On May 13, 1943, a U. S. Navy SNJ-4 Texan trainer aircraft, (Bu. No. 26862), ground-looped upon landing at the Squantum Naval Air Station in Salem, Mass. The left landing gear was buckled, the left wing was warped, and the aileron and landing flaps were damaged.  The pilot and instructor aboard were not injured.

     The aircraft was assigned to VC-31.

     Source:

     U. S. Navy accident report #43-6880, dated May 13, 1943.    

 

NAS Squantum – July 6, 1944

Naval Air station Squantum – July 6, 1944

Quincy, Massachusetts

 

U.S. Navy F6F Hellcat
U.S. Navy photo

     On July 6, 1944, a pilot took off from the Squantum Naval Air Station in an F6F-3 Hellcat, (Bu. No. 40340), for a night training flight.  Almost immediately after takeoff the engine began to sputter and loose power.  The pilot attempted to make an emergency landing on another runway, however there was already other aircraft on it, so he was forced to make a water landing along the shoreline.  The aircraft was damaged beyond repair, however the pilot was unhurt.

     Source: U. S. Navy Accident Report – dated July 6, 1944

Squantum Naval Air Station – January 21, 1945

Squantum Naval Air Station – January 21, 1945

Quincy, Massachusetts

 

U.S. Navy F6F Hellcat
U.S. Navy photo

     On January 21, 1945, Lt. (jg.) Peter Rippa, took off in an F6F-3 Hellcat, (Bu. No. 41789), from Squantum Naval Air station on a routine familiarization flight. 

     As he was returning to the base, he found that the landing gear wouldn’t come down.  After several tires he notified the tower of his situation and was cleared for an emergency landing on Runway 260.  Rippa brought the plane down on its belly and skidded to a stop.  The Hellcat was heavily damaged by Rippa was not hurt.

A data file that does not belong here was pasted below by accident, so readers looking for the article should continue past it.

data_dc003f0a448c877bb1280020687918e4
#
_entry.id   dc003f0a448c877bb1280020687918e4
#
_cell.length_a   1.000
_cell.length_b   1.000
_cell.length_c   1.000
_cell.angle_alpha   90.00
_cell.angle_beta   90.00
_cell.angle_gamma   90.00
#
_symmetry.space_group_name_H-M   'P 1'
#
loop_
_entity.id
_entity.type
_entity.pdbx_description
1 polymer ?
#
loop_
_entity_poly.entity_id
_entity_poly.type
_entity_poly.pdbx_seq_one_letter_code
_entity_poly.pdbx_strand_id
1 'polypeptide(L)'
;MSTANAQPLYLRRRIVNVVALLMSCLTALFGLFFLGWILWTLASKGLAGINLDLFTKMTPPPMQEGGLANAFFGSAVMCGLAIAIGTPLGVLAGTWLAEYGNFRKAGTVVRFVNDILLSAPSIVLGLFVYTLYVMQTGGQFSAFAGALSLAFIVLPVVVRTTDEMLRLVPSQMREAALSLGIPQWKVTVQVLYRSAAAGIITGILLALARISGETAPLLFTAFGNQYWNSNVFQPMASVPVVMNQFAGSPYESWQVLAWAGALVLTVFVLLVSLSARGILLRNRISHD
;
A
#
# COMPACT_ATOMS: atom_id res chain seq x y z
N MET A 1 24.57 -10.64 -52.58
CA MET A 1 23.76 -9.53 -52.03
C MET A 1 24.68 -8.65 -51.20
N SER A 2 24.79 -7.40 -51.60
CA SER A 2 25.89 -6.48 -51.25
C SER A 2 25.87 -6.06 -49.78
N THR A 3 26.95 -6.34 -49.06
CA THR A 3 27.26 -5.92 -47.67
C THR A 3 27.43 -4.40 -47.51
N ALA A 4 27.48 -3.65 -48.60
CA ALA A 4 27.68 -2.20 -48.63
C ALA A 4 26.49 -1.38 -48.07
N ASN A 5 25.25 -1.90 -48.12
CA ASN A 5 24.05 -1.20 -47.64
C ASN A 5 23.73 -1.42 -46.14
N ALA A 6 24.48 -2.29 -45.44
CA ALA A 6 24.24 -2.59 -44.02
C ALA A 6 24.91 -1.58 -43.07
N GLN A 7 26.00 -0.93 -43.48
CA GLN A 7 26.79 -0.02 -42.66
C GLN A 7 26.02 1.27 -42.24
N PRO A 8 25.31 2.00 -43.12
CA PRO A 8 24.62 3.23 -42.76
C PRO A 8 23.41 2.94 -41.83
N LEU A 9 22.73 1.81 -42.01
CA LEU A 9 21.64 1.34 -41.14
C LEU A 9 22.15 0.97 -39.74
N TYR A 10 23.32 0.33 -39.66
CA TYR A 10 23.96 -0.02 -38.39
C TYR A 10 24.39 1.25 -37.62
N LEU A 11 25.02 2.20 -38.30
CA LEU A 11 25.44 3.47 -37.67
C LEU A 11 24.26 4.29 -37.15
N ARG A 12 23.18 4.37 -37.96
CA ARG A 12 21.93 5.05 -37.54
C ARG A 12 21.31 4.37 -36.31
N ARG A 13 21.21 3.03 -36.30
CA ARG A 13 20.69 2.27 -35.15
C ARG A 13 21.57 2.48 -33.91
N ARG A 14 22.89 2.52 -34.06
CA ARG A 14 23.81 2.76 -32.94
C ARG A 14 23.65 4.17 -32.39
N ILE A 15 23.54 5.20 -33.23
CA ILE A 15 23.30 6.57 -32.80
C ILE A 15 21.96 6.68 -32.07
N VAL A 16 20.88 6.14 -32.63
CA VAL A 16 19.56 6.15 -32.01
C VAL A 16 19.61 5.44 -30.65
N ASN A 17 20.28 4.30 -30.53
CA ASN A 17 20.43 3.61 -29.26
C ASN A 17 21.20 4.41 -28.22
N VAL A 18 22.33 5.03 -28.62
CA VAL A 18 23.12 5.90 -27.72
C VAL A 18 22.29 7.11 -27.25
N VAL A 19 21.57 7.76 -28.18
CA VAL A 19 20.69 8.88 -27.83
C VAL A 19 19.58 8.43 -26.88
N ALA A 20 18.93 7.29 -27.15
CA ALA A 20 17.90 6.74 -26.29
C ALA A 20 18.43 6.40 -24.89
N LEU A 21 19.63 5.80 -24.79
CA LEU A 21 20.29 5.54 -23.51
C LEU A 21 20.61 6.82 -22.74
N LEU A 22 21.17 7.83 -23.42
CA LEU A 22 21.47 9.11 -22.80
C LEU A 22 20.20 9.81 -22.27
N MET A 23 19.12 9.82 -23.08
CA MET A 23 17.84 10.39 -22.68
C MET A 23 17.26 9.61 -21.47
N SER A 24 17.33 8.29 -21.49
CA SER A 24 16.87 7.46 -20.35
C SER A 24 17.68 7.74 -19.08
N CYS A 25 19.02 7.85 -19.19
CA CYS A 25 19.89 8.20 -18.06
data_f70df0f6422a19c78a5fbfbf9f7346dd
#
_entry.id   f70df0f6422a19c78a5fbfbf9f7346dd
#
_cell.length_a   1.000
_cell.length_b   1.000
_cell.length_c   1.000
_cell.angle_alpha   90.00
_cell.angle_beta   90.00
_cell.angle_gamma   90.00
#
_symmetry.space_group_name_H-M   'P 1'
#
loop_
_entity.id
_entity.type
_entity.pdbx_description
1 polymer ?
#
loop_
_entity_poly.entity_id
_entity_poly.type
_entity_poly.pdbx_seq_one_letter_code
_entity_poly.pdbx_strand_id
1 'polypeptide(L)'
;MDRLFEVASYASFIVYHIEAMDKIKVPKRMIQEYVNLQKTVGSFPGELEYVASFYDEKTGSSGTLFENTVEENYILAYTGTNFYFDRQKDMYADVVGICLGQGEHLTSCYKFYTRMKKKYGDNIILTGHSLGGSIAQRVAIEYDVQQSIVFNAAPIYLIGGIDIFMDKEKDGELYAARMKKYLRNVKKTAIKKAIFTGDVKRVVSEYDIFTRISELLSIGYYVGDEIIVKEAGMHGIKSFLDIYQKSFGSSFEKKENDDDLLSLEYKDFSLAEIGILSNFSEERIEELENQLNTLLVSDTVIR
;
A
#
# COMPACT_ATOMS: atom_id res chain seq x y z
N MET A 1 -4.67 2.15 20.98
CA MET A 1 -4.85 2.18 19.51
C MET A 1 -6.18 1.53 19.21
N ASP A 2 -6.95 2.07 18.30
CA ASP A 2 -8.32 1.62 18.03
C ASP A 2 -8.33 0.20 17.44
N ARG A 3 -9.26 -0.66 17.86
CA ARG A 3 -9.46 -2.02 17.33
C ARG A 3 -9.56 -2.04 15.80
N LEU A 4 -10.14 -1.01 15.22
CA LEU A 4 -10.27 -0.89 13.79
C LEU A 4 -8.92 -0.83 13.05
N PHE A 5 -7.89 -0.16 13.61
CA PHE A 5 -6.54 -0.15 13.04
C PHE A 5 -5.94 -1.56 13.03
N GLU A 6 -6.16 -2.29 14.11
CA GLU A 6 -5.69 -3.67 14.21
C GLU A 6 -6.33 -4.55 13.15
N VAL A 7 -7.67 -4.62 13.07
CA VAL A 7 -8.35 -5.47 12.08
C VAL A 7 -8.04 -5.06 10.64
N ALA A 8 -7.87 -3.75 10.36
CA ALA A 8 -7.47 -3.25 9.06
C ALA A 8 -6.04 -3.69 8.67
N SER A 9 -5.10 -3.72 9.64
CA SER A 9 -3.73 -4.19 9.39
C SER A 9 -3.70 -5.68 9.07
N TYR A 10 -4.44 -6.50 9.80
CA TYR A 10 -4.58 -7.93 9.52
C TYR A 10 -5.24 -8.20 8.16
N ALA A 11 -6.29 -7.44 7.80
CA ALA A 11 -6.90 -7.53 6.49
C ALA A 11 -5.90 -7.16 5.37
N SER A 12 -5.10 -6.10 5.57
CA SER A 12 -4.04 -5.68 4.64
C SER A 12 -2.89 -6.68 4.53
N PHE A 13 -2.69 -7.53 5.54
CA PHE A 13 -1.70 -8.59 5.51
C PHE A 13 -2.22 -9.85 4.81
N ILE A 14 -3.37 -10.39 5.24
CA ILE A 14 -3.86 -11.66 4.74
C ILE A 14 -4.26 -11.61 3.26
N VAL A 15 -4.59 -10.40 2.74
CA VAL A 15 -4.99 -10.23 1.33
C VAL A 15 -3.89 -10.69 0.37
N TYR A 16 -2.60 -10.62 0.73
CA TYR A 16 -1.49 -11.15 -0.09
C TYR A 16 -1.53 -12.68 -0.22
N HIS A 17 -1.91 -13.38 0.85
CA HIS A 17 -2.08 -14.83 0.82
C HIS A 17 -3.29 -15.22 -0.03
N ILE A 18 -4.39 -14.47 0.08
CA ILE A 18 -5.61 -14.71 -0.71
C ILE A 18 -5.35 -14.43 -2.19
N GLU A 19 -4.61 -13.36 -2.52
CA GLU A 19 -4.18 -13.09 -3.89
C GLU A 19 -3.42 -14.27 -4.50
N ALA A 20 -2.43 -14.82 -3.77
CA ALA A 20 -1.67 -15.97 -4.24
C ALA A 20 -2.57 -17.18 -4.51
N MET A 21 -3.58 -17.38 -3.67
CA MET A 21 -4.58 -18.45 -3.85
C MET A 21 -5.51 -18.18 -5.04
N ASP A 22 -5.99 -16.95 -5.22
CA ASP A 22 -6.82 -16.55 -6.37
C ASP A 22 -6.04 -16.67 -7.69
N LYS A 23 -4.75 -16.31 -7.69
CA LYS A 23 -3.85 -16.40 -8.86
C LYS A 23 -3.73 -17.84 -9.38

The aircraft was assigned to VF-21.

     Source: U.S. Navy Accident Report dated January 21, 1945  

Quincy Bay, MA – July 27, 1917

Quincy Bay, Massachusetts – July 27, 1917 

    

      Little information exists about this early military aviation incident. 

     On July 24, 1917, a severe electrical storm formed over the Boston metropolitan area causing heavy winds and widespread damage.  At the time of its arrival, two military aircraft from the Squantum air training station were airborne on a routine training flight and were caught in the squall and blown out to sea.  The types of aircraft and the pilot’s names were not released by the military. 

     Immediately after the storm, navy boats were ordered to search for the missing airmen in the Dorchester Bay, Quincy Bay, and Hough’s Neck areas.  The search was called off after two hours after both men were found to be safe, however the details of their recovery were also withheld by the military. 

     It was stated in the Meriden Morning Record: “One of the patrol boats were reported to have rescued an aviator from the water of Quincy Bay and another boat was said to have on board a portion of a wrecked machine”     

     The rest of the news article focused on three persons killed by the storm.

     One of those killed was Pvt. James F. Broderick, of the Massachusetts 2nd Field Artillery who was struck by lightning in his tent where the unit was camping in Boxford, Massachusetts.

     Two women were killed when the unfinished building they’d sought shelter in collapsed.

     Source: Meriden Morning Record, “Aviators Caught In Thunderstorm”, July 28, 1917